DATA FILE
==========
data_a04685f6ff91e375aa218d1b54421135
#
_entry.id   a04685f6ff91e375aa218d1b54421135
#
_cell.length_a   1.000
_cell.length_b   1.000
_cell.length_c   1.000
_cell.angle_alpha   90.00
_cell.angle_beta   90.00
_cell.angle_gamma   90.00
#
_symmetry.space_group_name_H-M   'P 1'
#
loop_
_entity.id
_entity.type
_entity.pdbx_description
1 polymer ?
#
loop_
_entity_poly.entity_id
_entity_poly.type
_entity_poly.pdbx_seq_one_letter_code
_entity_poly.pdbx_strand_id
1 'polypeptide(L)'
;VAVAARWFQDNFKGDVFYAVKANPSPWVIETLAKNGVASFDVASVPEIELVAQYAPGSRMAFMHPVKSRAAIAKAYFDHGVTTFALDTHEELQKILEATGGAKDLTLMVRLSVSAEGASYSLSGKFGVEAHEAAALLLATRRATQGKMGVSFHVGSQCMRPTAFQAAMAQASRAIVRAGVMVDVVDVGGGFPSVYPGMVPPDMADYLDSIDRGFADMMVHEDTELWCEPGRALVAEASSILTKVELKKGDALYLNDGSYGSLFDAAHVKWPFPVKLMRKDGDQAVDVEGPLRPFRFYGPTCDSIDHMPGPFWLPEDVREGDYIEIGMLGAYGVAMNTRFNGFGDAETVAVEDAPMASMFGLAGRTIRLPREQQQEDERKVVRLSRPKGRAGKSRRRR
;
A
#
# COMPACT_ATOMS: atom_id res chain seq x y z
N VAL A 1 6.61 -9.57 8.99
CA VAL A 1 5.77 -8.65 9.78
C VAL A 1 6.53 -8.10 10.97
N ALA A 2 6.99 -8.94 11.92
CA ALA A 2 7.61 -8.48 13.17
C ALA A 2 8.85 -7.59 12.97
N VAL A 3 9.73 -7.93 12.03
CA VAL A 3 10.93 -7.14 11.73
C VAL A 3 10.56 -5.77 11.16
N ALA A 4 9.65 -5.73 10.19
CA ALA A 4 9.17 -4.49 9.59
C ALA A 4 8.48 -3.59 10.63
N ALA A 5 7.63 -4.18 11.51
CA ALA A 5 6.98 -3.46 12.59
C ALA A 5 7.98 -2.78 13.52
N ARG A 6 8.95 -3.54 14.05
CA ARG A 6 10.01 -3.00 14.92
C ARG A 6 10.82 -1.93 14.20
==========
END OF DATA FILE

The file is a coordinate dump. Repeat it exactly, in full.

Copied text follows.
data_a04685f6ff91e375aa218d1b54421135
#
_entry.id   a04685f6ff91e375aa218d1b54421135
#
_cell.length_a   1.000
_cell.length_b   1.000
_cell.length_c   1.000
_cell.angle_alpha   90.00
_cell.angle_beta   90.00
_cell.angle_gamma   90.00
#
_symmetry.space_group_name_H-M   'P 1'
#
loop_
_entity.id
_entity.type
_entity.pdbx_description
1 polymer ?
#
loop_
_entity_poly.entity_id
_entity_poly.type
_entity_poly.pdbx_seq_one_letter_code
_entity_poly.pdbx_strand_id
1 'polypeptide(L)'
;VAVAARWFQDNFKGDVFYAVKANPSPWVIETLAKNGVASFDVASVPEIELVAQYAPGSRMAFMHPVKSRAAIAKAYFDHGVTTFALDTHEELQKILEATGGAKDLTLMVRLSVSAEGASYSLSGKFGVEAHEAAALLLATRRATQGKMGVSFHVGSQCMRPTAFQAAMAQASRAIVRAGVMVDVVDVGGGFPSVYPGMVPPDMADYLDSIDRGFADMMVHEDTELWCEPGRALVAEASSILTKVELKKGDALYLNDGSYGSLFDAAHVKWPFPVKLMRKDGDQAVDVEGPLRPFRFYGPTCDSIDHMPGPFWLPEDVREGDYIEIGMLGAYGVAMNTRFNGFGDAETVAVEDAPMASMFGLAGRTIRLPREQQQEDERKVVRLSRPKGRAGKSRRRR
;
A
#
# COMPACT_ATOMS: atom_id res chain seq x y z
N VAL A 1 6.61 -9.57 8.99
CA VAL A 1 5.77 -8.65 9.78
C VAL A 1 6.53 -8.10 10.97
N ALA A 2 6.99 -8.94 11.92
CA ALA A 2 7.61 -8.48 13.17
C ALA A 2 8.85 -7.59 12.97
N VAL A 3 9.73 -7.93 12.03
CA VAL A 3 10.93 -7.14 11.73
C VAL A 3 10.56 -5.77 11.16
N ALA A 4 9.65 -5.73 10.19
CA ALA A 4 9.17 -4.49 9.59
C ALA A 4 8.48 -3.59 10.63
N ALA A 5 7.63 -4.18 11.51
CA ALA A 5 6.98 -3.46 12.59
C ALA A 5 7.98 -2.78 13.52
N ARG A 6 8.95 -3.54 14.05
CA ARG A 6 10.01 -3.00 14.92
C ARG A 6 10.82 -1.93 14.20